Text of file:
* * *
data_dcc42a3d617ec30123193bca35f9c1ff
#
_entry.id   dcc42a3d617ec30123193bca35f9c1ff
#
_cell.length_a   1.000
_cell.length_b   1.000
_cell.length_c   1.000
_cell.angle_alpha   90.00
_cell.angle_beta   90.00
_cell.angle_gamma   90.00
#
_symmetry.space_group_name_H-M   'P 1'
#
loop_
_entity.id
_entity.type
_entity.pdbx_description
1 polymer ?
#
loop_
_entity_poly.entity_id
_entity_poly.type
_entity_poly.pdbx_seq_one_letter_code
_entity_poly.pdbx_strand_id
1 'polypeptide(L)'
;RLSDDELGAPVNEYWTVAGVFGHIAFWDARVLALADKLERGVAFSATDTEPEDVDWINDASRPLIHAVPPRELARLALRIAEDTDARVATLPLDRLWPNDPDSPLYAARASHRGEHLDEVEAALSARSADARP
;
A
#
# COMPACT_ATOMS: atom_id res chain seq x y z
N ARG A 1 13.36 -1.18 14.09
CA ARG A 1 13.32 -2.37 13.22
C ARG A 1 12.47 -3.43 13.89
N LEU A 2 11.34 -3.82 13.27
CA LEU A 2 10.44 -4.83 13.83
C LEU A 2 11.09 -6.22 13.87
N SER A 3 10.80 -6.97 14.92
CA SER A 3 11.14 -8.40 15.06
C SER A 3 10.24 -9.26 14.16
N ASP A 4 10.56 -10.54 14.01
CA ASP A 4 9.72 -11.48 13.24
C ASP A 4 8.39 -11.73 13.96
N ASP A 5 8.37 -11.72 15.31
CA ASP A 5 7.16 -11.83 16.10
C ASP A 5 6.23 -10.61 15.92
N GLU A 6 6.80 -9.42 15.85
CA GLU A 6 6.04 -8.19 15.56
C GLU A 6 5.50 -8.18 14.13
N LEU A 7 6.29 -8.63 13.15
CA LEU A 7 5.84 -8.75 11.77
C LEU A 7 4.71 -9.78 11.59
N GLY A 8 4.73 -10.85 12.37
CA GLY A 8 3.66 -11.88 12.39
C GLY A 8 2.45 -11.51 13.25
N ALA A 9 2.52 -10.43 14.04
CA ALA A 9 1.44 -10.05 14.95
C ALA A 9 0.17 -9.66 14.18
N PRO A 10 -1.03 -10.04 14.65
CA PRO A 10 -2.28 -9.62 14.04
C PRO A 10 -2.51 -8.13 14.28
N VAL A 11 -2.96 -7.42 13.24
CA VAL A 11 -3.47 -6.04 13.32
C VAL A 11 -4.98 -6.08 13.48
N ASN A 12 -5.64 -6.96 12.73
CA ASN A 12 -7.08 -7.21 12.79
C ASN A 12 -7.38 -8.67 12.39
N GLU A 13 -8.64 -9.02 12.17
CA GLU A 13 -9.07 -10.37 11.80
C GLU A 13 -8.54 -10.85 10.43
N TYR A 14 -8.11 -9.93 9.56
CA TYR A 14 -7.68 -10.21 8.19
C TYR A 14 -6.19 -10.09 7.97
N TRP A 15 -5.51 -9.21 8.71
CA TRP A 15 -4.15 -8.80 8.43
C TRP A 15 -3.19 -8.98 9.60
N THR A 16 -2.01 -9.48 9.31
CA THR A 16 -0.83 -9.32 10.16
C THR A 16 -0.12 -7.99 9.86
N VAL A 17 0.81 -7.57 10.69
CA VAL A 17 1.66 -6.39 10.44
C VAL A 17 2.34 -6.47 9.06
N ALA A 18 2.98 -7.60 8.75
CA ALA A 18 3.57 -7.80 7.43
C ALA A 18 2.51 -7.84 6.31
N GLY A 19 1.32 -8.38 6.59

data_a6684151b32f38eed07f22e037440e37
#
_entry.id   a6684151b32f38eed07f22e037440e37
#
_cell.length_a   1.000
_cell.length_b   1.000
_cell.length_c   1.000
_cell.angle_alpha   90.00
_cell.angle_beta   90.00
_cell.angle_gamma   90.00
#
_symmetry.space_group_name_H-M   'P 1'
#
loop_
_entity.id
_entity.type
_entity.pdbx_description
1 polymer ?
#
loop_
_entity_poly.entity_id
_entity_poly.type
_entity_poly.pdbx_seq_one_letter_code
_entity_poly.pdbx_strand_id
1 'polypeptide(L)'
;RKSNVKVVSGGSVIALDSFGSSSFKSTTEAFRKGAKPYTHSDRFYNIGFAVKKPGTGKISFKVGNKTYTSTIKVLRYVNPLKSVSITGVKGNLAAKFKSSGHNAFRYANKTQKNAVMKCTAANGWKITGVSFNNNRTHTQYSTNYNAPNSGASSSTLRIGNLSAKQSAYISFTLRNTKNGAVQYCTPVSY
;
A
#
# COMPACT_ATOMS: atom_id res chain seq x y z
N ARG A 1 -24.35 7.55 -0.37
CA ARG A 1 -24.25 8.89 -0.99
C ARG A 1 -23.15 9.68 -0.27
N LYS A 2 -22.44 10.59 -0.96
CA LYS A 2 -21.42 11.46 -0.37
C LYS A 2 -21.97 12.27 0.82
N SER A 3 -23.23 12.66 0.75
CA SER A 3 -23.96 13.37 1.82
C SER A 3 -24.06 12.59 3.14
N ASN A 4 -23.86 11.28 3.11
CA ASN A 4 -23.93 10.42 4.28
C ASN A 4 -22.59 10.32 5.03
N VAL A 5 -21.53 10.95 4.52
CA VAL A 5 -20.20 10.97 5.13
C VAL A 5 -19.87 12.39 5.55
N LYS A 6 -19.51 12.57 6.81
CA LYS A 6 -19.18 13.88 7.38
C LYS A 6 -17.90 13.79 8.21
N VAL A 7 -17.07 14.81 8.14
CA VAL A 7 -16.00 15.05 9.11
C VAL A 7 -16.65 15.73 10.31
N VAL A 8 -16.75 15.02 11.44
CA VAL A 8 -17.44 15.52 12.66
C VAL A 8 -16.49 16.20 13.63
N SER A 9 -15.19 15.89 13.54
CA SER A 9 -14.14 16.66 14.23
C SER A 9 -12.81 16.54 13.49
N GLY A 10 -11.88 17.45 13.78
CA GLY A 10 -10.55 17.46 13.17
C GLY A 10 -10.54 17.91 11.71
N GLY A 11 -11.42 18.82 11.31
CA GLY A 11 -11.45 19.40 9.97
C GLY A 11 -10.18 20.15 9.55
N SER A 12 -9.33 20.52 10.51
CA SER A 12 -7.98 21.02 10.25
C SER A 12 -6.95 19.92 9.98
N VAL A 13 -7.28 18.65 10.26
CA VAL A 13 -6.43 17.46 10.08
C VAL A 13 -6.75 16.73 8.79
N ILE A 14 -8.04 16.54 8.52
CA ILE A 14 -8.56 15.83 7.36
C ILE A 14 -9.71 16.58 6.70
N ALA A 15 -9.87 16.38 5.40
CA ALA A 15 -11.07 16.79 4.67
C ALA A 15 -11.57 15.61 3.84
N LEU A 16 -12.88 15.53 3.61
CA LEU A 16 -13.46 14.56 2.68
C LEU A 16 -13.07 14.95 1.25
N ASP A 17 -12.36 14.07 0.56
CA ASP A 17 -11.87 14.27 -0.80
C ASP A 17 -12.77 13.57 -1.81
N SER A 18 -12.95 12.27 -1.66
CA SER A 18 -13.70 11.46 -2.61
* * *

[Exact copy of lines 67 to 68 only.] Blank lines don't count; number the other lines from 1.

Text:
N GLU A 13 -8.64 -9.02 12.17
CA GLU A 13 -9.07 -10.37 11.80